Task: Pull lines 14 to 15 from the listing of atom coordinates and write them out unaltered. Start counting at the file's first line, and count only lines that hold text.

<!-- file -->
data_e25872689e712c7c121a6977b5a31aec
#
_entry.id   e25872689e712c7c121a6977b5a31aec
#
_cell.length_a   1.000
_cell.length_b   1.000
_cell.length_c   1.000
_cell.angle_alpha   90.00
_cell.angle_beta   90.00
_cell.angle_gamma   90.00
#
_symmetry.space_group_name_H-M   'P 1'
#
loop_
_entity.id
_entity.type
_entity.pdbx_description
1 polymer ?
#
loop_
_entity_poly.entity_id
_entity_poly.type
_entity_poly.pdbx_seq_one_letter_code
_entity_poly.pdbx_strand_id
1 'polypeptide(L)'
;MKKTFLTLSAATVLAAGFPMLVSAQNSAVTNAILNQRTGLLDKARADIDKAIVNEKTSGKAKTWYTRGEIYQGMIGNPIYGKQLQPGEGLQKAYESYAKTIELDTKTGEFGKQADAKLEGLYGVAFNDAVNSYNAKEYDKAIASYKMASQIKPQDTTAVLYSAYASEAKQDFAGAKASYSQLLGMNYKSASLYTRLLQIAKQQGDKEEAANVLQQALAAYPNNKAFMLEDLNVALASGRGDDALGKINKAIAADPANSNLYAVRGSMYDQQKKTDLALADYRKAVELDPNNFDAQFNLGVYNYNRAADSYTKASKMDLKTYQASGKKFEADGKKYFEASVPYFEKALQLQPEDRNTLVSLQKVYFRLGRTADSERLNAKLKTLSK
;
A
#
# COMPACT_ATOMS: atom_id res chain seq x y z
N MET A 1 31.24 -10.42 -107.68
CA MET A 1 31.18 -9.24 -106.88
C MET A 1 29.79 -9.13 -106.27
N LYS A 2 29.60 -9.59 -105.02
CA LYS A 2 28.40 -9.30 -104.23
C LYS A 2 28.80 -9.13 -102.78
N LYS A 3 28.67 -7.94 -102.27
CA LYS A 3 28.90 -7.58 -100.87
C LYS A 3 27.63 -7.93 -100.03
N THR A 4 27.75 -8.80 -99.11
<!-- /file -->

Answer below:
loop_
_entity.id